Brazilian real’s strength challenged as economy sours

(Reuters) – Strength in Brazil’s real currency will soon be challenged by rising worries about an ongoing downturn in Latin America’s No.1 economy and disagreements among policymakers, a Reuters poll of foreign exchange specialists showed.

The currency has been relatively stable close to 5.20 per U.S. dollar for months after a weak spell in the second quarter of 2022, defying concerns of market volatility around October’s presidential election.

Friday’s survey pointed to further appreciation for the real, gaining 1.9% in 1 year to 5.10 per U.S. dollar from 5.19 on Wednesday, according to the median estimate of 19 FX strategists polled over Feb. 28-March 2.

However, the analysts warned of a potential wobbly phase ahead with signs of economic deterioration after last year’s outburst of activity driven by former President Jair Bolsonaro’s inflationary spending drive.

“Growth concerns will not be going away any time soon and the risks of the Federal Reserve tightening more are elevated,” said Edward Moya, senior market analyst at OANDA. “The Brazilian real should see more downside in the first half of the year.”

Brazil’s economy contracted 0.2% in the fourth quarter of 2022, reeling from the lagged impact of a spike in consumer prices and steep interest rate hikes.

Emerging markets in general remain on tenterhooks, looking for any sign the U.S. central bank may prolong its hawkish stance as inflation remains stubbornly high.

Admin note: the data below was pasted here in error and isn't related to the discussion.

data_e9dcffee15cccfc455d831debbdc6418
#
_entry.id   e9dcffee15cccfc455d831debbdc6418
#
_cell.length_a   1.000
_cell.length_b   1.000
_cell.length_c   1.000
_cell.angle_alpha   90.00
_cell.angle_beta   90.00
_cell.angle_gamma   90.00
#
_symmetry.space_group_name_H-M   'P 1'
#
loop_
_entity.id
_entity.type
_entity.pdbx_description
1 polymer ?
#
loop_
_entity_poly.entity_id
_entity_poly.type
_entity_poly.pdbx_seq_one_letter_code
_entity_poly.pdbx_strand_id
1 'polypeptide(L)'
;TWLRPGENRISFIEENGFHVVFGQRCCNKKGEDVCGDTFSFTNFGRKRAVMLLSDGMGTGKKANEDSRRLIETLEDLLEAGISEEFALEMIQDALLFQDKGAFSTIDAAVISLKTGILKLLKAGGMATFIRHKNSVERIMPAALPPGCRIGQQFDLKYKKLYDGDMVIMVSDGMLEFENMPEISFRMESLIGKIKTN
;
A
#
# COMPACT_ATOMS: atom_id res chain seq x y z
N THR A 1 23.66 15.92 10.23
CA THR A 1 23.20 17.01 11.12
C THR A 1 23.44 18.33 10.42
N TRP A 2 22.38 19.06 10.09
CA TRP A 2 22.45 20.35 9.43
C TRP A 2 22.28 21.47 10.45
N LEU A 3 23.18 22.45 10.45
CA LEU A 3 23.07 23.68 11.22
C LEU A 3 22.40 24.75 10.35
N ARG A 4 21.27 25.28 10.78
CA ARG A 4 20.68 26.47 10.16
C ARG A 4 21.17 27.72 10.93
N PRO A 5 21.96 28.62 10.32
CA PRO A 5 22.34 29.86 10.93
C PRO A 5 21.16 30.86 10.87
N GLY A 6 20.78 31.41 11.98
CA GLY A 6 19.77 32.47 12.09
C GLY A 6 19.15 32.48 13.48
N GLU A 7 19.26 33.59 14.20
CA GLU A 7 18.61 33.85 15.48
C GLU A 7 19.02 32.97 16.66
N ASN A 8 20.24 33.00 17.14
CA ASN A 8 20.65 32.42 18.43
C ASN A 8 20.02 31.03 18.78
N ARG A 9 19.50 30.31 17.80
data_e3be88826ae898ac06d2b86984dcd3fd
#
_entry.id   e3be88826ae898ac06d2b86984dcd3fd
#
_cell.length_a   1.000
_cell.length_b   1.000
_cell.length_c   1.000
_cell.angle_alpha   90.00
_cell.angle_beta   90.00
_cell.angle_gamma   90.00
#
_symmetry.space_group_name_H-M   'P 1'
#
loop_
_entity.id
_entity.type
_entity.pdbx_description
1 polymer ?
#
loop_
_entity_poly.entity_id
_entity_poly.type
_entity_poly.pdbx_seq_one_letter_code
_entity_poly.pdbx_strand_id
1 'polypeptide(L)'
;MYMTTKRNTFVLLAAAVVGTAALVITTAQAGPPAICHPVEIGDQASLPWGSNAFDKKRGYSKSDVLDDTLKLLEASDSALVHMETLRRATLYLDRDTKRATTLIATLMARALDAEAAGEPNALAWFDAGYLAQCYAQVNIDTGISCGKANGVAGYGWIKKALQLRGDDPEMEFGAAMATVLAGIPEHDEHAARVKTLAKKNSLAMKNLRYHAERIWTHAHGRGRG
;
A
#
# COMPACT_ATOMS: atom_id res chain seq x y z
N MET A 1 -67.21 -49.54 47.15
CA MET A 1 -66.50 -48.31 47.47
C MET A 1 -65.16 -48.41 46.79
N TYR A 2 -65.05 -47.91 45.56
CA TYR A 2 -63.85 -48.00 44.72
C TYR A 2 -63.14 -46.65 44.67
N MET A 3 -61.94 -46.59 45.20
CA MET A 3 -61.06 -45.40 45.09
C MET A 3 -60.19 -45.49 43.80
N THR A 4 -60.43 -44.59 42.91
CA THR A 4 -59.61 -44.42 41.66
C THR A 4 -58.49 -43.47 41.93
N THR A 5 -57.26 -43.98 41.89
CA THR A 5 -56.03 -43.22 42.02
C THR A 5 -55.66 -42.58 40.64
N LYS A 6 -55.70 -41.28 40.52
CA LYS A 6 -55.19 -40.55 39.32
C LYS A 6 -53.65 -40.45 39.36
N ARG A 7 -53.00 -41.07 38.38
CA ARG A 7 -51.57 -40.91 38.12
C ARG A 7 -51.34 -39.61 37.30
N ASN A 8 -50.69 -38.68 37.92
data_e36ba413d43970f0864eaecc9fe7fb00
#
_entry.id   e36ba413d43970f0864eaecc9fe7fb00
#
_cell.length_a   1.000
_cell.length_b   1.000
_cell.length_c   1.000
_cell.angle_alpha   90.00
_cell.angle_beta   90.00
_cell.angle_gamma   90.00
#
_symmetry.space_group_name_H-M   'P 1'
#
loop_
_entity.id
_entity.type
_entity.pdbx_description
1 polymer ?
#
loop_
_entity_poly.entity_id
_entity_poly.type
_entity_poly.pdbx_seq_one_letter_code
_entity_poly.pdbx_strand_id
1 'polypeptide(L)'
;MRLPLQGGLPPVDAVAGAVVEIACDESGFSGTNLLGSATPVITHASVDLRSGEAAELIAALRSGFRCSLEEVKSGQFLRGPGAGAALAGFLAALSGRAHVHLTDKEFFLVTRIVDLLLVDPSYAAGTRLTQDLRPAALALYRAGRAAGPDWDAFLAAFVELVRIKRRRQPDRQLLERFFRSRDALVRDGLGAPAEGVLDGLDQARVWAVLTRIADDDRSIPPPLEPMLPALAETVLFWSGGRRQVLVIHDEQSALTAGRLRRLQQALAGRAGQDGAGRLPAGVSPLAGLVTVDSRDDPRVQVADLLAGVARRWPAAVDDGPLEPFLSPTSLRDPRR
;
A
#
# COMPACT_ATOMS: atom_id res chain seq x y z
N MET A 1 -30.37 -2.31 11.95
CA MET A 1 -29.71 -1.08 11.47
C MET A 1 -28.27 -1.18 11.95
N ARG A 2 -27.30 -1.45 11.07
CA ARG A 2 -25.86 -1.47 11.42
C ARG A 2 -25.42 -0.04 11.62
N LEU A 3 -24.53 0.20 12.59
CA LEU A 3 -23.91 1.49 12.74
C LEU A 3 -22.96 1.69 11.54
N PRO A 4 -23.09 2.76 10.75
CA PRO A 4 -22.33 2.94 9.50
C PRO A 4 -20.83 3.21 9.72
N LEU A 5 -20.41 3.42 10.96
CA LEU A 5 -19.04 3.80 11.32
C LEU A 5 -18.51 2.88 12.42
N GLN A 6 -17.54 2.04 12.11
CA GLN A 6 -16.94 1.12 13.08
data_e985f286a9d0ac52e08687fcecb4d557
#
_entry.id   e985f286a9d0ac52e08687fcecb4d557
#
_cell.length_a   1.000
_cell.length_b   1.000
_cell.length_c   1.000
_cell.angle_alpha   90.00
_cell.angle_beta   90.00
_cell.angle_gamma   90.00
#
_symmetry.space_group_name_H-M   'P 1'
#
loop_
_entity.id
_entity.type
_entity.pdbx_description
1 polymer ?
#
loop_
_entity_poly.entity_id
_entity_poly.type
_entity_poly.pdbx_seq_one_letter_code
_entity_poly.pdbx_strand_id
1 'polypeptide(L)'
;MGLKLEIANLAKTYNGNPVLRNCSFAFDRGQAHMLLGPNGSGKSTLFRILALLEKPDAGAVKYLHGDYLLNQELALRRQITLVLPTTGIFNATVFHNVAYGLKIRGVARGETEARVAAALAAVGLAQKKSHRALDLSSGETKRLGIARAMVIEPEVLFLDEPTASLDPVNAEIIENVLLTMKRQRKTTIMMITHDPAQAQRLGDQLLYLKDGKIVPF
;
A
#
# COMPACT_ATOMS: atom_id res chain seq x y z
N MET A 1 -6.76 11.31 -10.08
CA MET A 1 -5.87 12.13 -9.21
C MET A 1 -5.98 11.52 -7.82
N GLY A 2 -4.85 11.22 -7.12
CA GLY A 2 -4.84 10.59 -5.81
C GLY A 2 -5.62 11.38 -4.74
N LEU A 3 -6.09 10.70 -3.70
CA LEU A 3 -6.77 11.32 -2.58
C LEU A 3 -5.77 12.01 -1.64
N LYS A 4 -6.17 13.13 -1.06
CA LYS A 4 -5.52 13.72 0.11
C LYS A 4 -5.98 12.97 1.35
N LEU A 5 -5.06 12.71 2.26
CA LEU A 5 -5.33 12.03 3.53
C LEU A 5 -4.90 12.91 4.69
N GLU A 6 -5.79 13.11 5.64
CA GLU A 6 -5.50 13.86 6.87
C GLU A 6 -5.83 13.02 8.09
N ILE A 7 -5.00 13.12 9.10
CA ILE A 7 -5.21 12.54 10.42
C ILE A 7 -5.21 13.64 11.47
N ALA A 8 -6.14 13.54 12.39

Brazil’s policymakers, meanwhile, are profoundly divided, with the central bank employing a restrictive monetary strategy that is being assailed by President Luiz Inacio Lula da Silva and unorthodox officials in his government.

The poll also showed that Mexico’s peso is likely to stay on solid ground after rallying to its strongest levels in 5 years this week, almost breaking through 18.00 per U.S. dollar.

It was seen changing hands at 19.40 in one year, implying a 6.5% loss compared to Wednesday’s levels but still close to 20.00, which is considered a healthy level.

So far in 2023 the peso is up 7.4% and the real 1.7%.

Mexico’s currency is benefiting from a boom in foreign investment by global companies wanting to operate nearer to the United States in times of geopolitical tensions related to Russia’s invasion of Ukraine and business disputes with China.

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